Martin Avadian…March 31
Nine years ago this evening, a massive stroke took my father’s life. He had lived with Alzheimer’s for five years.
In a way, he was fortunate to have gone in thirty minutes instead of clutching for life on artificial life support.
I lived with regret for not having been by his side as he fell into a brief coma, before passing.
After the September 11th terror attacks, I was glad he didn’t have to suffer from that pain.
Years later, after learning of the final weeks, days, hours and minutes of countless other loved ones, I’ve come to accept that
our loved ones can determine to some extent–even while under a coma–when they choose to make life’s ultimate transition.
April Fools’ Day and my mother is gone
Coincidentally, eighteen years ago, on April Fools’ Day, my father called to tell me my mother died. After suffering for many years with congestive heart failure, she too decided to leave this world within an hour of my father’s departure from her side.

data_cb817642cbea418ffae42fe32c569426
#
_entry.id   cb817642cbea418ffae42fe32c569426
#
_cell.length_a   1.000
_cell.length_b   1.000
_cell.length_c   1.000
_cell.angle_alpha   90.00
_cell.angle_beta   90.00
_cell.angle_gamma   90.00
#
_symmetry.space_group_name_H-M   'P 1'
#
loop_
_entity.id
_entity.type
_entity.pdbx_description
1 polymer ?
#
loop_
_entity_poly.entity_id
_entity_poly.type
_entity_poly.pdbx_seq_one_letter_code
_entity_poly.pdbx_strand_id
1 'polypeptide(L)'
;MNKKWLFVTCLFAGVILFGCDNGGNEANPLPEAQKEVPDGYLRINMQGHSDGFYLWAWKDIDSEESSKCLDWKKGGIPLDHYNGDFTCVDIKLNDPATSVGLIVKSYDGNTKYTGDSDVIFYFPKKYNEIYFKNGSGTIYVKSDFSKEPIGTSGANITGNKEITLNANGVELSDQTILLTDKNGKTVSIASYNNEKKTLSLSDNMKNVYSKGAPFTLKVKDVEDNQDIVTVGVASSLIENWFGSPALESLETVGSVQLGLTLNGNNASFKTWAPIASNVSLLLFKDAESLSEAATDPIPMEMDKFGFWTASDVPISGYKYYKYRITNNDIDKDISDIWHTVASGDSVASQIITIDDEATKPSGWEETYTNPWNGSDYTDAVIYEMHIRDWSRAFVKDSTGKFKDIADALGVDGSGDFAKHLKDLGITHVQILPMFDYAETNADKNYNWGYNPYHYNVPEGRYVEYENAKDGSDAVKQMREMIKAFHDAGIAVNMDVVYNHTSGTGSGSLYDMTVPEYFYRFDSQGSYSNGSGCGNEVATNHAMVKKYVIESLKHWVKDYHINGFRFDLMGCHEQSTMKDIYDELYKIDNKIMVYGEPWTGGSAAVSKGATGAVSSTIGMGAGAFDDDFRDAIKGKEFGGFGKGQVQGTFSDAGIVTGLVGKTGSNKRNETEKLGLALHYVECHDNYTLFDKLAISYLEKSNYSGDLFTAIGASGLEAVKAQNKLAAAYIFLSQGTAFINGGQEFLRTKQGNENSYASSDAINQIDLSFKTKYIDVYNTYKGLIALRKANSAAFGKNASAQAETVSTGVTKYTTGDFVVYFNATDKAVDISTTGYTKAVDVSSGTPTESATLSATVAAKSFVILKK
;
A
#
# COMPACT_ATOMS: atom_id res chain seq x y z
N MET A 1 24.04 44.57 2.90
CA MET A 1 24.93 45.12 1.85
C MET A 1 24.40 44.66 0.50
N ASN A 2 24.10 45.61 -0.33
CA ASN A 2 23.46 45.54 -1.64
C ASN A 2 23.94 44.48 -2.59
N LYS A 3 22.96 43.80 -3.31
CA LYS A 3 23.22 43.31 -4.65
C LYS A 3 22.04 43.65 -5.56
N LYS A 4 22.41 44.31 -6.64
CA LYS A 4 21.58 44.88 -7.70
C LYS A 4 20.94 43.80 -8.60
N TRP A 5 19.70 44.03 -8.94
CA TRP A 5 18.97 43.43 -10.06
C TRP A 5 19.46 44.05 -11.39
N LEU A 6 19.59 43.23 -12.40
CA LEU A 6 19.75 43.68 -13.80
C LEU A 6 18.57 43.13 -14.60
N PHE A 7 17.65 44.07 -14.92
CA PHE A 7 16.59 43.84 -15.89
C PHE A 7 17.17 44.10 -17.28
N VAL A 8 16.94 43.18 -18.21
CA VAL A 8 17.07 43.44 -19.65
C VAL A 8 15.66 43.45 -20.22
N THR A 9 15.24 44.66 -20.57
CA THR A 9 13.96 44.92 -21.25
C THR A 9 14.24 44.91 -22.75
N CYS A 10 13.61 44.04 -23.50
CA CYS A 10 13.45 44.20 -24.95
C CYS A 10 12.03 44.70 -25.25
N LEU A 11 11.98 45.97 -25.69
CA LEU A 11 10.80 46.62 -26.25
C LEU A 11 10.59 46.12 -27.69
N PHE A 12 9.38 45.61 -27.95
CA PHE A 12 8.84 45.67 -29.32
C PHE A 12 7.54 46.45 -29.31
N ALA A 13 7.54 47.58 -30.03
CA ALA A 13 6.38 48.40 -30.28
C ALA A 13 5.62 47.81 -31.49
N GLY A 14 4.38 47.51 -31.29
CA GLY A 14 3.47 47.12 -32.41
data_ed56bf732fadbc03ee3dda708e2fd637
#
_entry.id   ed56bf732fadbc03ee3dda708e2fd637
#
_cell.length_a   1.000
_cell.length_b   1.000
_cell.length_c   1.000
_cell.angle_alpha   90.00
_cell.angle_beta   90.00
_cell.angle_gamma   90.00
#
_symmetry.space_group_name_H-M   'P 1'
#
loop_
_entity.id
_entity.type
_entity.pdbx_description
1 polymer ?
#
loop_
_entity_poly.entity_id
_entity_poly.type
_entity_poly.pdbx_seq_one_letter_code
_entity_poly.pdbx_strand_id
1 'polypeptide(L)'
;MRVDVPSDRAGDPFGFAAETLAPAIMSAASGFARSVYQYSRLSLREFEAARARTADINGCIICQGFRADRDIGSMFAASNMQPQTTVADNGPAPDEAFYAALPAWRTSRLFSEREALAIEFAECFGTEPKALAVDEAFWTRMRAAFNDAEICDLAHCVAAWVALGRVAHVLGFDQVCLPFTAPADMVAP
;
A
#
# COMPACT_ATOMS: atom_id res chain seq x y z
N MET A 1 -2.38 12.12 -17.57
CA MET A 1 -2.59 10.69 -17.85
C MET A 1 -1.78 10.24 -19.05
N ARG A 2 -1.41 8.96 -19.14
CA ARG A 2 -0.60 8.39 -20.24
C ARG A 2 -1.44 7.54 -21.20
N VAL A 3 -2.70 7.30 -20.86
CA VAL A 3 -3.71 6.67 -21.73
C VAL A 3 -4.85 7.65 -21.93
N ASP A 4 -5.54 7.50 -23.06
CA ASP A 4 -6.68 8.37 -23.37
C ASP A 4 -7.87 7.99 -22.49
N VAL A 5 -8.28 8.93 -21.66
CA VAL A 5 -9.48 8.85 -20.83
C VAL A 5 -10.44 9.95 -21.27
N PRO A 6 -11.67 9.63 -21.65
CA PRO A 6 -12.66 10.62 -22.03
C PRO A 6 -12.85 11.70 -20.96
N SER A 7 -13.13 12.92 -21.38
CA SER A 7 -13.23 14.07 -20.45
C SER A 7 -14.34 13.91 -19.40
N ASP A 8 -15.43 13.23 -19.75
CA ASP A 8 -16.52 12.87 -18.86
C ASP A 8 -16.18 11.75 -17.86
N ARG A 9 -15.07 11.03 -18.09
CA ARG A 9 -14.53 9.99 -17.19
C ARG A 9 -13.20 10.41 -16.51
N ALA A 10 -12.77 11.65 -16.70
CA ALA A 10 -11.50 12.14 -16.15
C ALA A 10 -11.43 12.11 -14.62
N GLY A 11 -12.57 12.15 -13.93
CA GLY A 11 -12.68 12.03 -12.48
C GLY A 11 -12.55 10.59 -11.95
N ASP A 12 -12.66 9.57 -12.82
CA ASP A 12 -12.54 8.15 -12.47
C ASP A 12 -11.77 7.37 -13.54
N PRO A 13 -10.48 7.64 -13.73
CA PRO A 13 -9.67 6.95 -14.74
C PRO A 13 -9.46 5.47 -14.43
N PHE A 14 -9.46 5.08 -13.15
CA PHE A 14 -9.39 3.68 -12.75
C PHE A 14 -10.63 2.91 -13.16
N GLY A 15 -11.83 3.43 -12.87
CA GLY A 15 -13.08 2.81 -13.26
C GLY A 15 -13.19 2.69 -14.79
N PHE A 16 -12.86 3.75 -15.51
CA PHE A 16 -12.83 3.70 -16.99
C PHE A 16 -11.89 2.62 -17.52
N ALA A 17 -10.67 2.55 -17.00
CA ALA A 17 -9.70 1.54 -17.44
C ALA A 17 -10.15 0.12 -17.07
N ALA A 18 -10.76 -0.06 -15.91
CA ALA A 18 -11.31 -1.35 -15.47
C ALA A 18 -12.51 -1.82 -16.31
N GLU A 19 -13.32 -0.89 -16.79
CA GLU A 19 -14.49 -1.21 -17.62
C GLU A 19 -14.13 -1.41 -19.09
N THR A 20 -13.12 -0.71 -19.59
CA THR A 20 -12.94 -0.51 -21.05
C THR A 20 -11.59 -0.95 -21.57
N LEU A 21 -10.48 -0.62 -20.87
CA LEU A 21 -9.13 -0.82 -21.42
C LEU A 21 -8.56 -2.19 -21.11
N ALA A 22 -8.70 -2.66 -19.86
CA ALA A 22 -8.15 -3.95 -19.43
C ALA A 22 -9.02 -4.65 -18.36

It hurts to see them go … an Orphan
I used to say: I’m an orphan. I actually felt sad about this for many years. While my husband had both his parents and so did my friends, I felt few understood what it felt like not to be able to go to a parent and ask a question. No more.
I sought the comfort of cousins and adopted family. I even adopted a Mom and Dad. It is said, when life hands you a void, you fill it up. I did and to this day, I draw comfort from those around me.
During the years that passed I focus on my parents’ legacy and their deeply implanted roots within me — my values, my work ethic, my determination, my integrity, and ways of relating with others.
Physically gone but in our minds and hearts
Blood may no longer be coursing through their veins. I may not longer be able to pick up the phone and call them or even fly out to visit them; but I remember them. They live in my mind, in my heart, in my speeches, and books. They even live in fellow caregivers’ minds and hearts as my father’s journey helps those well beyond our borders.
I know my father would be surprised to learn that the final years of his journey has helped tens of thousands of caregivers around the world. Then again, he may already know. My mother may be smiling. The universe is too vast and our knowledge just a fraction. Who knows? He may even be reading this as I type this.
Brenda Avadian, MA
Expert Caregiving Spokesperson, Author, and Founder, TheCaregiversVoice.com
Martin Avadian’s story is told in “Where’s my shoes?” My Father’s Walk through Alzheimer’s